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Kate McGuire felt the spray of the salt water against her face, as the boat plowed through the choppy water. Beside her, pup Oliver peered over the railing into the teal blue sea.
Instinctively, she reached down and stroked the soft, caramel-colored hair on the back of his neck, just above his orange life vest.
“So what do you think of your first boat ride?” she asked softly. “Or is it your first boat ride?”
The pup’s past was still something of a mystery. From what she’d been able to learn, Oliver had simply appeared in Coral Cay one chilly March day. No one knew where he’d come from, but there had been no shortage of people who wanted to give the small, fuzzy puppy a good home.
Instead, the goldendoodle (or maybe labradoodle—no one was quite sure about that, either), had the field, spending a night or three at various homes before moving on. So now Oliver was the unofficial mayor of Coral Cay—welcomed and wanted just about everywhere in town.
But when Kate moved to the small Florida island—and into an upstairs room at the Cookie House bakery a few months ago—Oliver stopped wandering. For the most part.
“So what do you think?” Desiree yelled excitedly to Kate over the roar of the engine and the pounding of the waves against the boat.
“The island looks so different from the water,” Kate shouted back.
“That’s what I love about traveling by boat,” Desiree said. “Complete change in perspective. Jimmy Buffet was right.”
A few weeks ago, Kate had gotten a call from her old friend. Only in her mid-fifties, Desiree Goldsmith was retiring. And getting married.
The groom was, at least in certain circles, something of a celebrity: Judson Cooper. A globe-trotting marine biologist, the man made headlines with his efforts to protect the oceans and safeguard sea life around the world—from battling whaling off the coast of Japan to working to revitalize the Great Barrier Reef.
He’d also made a small fortune with a couple of inventions—one that harvested water-borne garbage and another that transformed liquid petro–chemical spills into solids, which could then be easily sifted from the water.
Kate couldn’t believe it when Desiree announced just a few days ago that they were holding their intimate beach wedding on Coral Cay.
“I don’t know why not,” her friend had countered, laughing. “You’ve told me so much about this place, I feel like I know it already. And Judson wants to kick back for a few weeks and spend some time at one of his pet projects just up the coast. A marine wildlife rehab sanctuary.”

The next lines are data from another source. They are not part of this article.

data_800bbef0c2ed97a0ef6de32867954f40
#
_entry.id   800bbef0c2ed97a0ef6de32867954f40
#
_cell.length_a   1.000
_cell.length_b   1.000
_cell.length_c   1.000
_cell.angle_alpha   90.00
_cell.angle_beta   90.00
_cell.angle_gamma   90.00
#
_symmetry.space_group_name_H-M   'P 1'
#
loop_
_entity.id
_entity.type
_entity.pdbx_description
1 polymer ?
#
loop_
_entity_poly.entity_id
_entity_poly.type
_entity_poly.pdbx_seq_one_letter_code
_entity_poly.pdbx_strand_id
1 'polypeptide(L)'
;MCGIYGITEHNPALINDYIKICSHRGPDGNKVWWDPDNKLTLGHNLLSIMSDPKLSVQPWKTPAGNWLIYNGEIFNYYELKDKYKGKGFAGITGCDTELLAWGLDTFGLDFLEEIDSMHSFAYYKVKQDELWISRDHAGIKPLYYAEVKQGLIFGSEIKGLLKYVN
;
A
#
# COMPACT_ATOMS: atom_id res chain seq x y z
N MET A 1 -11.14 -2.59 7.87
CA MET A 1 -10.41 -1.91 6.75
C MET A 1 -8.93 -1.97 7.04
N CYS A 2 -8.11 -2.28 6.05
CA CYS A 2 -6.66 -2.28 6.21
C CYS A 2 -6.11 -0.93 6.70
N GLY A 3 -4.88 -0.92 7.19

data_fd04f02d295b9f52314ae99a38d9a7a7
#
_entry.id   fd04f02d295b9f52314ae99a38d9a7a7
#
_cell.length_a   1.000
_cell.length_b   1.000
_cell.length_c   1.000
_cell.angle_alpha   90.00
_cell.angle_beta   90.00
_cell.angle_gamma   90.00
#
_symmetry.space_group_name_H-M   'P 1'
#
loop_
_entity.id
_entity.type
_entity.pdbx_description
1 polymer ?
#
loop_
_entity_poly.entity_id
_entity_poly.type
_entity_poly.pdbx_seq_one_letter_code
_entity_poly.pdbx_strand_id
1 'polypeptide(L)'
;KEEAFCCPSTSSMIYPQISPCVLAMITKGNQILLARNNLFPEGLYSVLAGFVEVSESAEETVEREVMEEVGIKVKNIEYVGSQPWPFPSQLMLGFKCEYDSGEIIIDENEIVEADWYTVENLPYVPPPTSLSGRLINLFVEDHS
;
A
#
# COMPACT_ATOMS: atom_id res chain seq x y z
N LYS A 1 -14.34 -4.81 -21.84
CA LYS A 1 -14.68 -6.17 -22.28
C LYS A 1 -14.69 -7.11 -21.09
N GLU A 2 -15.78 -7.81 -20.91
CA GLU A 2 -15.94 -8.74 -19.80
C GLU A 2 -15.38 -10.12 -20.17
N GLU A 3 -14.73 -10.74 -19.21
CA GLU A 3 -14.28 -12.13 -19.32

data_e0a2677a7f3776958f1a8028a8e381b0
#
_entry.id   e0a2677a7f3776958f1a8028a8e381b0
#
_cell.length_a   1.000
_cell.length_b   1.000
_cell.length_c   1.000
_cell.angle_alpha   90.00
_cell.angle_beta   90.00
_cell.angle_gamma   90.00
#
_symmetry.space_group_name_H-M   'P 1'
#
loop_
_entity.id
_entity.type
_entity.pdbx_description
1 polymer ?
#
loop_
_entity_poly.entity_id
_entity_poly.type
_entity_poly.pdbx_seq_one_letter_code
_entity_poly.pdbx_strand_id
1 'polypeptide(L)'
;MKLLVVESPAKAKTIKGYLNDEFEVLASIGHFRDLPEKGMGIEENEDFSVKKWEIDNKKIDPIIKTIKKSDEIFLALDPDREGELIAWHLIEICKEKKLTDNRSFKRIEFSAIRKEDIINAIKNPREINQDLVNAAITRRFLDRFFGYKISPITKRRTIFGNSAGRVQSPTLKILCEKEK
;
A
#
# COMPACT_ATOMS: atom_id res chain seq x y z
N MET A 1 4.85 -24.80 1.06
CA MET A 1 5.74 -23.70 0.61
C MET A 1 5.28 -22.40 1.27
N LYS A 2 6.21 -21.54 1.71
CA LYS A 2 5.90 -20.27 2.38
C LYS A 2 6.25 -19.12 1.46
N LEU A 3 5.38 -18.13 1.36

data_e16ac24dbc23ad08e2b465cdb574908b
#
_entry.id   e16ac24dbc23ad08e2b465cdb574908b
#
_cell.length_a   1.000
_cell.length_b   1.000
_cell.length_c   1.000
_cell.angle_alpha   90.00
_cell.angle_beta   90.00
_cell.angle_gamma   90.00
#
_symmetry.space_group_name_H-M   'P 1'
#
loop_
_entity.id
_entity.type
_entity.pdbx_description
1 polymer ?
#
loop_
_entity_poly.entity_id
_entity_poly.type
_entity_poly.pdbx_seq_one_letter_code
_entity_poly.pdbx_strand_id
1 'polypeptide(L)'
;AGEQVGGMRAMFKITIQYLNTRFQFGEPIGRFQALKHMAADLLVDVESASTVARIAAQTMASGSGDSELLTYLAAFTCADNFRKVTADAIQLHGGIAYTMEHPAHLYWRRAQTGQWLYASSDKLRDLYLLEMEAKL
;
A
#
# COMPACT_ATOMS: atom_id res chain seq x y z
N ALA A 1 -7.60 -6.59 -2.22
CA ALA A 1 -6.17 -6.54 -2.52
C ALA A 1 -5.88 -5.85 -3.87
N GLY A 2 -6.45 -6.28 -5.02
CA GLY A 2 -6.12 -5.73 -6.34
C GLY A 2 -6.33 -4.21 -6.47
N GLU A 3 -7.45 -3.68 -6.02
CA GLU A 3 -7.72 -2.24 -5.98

“Sounds like the perfect honeymoon for a city girl,” Kate had teased.
“I know, right? But the whole thing feels just … magical. And perfect.”
And now here they were. The wedding was tomorrow evening. Sunset on the beach. To be followed by a bonfire, beach cookout, and cake—a three-tier key lime number with buttercream frosting that was currently under Sam Hepplewhite’s watchful eye back at the Cookie House.
As the boat slowed, Judson Cooper emerged on deck, a boyish smile on his broad, tanned face. “Look! Someone’s waving at us from the shore!” As they rounded the headland, Kate looked over and recognized the quaint cottage nestled in the cove. In its yard, two figures were each giving them full-armed waves.
“That’s Iris and Sunny,” Kate said, waving back.
“Woof!” Oliver barked over the din. “Woof, woof.”
“See? He knows them,” Kate said with a grin.
“You weren’t kidding,” Desiree said. “You really do know everyone in town.”
“Well, to be fair, it’s a very small town.”
“And everyone comes into that bakery,” Judson added, patting his midsection. “As I can attest.”
“Do I even want to ask who’s driving the boat?” Kate teased, laughing.
“Just call him ‘Captain Doc Scanlon,’” Judd said, winking. “And he’s not a half-bad skipper. For a landlubber.” Judd gave a mock salute and headed back up to the wheelhouse.
“I still can’t believe you guys are having your wedding here,” Kate said.